The topic of the Children’s Sunday school lesson today is the Tower of Babel. We have returned to the narratives of the Old Testament and this particular vignette describes why everyone in the world doesn’t speak the same language. American tourists often wonder the same thing.
The people begin to build a city with a great tower climbing toward the heavens. They are doing a great job because everyone understands everyone else. The problem comes when the people decide that they should build their tower right up into heaven where they can be on an equal footing with God.
God immediately causes universal understanding to breakdown completely and the result is the city and tower are unfinished and left desolate like the Jerusalem of today’s reading from the Lamentations of Jeremiah. The people are scattered and the whole earth is populated.
Hebrew uses a lot of wordplay and here Babel which means Gateway to Heaven hints of the Jewish word balal to confuse.
Babel has become babble calling to mind a cacophony of sounds not really meaning much.
It seems to me that we Americans in this young 21st Century are so inundated with information and with noise that we long for a simpler way of life. Our TV screens are populated by talking heads. The list can go on.
We exacerbate our situation when we automatically turn on the radio in the car, the TV—often one in the majority of the rooms in the house and the result is distraction and the kind of loss of relationship that happens when communication breaks down.
When the apostles ask Jesus to increase their faith, he comes back with some pretty sarcastic responses. I think Jesus was a little fed-up.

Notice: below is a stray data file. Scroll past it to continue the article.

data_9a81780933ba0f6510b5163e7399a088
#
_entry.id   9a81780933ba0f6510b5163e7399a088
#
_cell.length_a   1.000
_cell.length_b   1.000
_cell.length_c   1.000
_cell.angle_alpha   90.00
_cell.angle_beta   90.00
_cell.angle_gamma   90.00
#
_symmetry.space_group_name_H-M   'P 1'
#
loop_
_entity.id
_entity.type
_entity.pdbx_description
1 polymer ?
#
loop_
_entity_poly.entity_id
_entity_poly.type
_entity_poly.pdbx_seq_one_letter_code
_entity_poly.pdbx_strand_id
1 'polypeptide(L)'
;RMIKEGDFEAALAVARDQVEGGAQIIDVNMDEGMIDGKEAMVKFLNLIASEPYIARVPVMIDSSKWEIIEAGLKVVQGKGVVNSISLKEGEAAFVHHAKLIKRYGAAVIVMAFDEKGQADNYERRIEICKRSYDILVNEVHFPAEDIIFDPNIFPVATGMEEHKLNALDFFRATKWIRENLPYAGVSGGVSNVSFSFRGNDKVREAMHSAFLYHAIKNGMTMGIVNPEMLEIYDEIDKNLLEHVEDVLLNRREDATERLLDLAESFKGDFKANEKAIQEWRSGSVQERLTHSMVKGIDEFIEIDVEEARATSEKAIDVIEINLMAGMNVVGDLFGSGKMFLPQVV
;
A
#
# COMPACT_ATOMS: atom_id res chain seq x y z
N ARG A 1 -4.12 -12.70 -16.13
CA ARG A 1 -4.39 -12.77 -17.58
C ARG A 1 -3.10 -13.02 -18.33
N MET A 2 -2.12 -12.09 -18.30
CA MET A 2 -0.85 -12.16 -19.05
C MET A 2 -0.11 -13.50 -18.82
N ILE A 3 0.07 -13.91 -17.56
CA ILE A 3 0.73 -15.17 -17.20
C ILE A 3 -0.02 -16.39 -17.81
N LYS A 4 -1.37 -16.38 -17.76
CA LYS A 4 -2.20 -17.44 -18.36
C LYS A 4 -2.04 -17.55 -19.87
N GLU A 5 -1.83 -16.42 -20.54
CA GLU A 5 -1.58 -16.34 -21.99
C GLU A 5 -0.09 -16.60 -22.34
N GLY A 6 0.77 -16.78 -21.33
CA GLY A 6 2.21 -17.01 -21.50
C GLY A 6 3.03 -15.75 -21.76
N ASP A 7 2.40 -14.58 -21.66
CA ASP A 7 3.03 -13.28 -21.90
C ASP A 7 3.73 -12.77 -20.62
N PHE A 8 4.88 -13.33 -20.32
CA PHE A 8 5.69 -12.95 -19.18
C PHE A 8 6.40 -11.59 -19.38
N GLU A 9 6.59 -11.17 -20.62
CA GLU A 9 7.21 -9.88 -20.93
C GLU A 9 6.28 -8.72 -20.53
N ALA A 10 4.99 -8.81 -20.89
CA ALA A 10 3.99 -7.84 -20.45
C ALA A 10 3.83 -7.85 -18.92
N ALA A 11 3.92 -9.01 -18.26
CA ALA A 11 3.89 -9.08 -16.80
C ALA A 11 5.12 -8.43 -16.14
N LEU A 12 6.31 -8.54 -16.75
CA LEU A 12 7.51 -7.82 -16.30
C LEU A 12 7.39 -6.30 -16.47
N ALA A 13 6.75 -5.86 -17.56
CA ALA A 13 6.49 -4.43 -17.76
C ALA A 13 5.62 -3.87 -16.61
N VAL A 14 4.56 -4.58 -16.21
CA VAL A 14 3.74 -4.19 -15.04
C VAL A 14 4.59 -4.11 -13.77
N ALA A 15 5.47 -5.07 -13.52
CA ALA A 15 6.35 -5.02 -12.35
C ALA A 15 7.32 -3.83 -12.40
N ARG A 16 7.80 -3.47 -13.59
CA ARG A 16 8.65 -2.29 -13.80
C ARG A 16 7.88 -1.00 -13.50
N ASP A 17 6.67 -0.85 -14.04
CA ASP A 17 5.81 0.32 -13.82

These guys have seen healings, heard parables and addresses, even the opportunity to experience Jesus in prayer and yet one wonders if they have done the hard work which can increase one’s faith.
In my experience faith is increased when people become truly conscious about what is going on around them and how God might be bringing about a particular outcome.
In my own life I find it difficult to be truly present in situations if my brain has been overstimulated by too much information—TMI (the texting term).
We begin by simplifying. Spend time without the distractions of TV, radio, the computer, and increasingly among many I observe texting and instant messaging. Gain some composure and take the time to think of the day’s events, what our reactions were and where God might have been in the situation.
Make regular times for prayer, write down in a journal what have been the subjects of prayer and reflect on the results.
Many practice meditation and it can certainly be done in a Christian manner substituting the Jesus Prayer (Jesus, Son of the Living God, have mercy on me a sinner.) or a phrase in the place of the mantra.
Teach by example our children and grandchildren. Place value on just being quiet and attentive.
Use prayer to rekindle your faith much as Paul urges Timothy. Experience some personal renewal through Cursillo or other opportunities to be guided.
Prayer as well takes us beyond ourselves. Yes, it is appropriate to pray for oneself but pray about needs rather than wants. Pray for others and situations you may otherwise not be able to influence.
And remember the way Father Tim always finished his prayers in the Mitford series—Thy will be done.
We cannot change the world’s addiction to noise, to unrelenting efforts to intrude but we can change the way we go through our lives.
Heck, you might even turn the phone off every once in a while.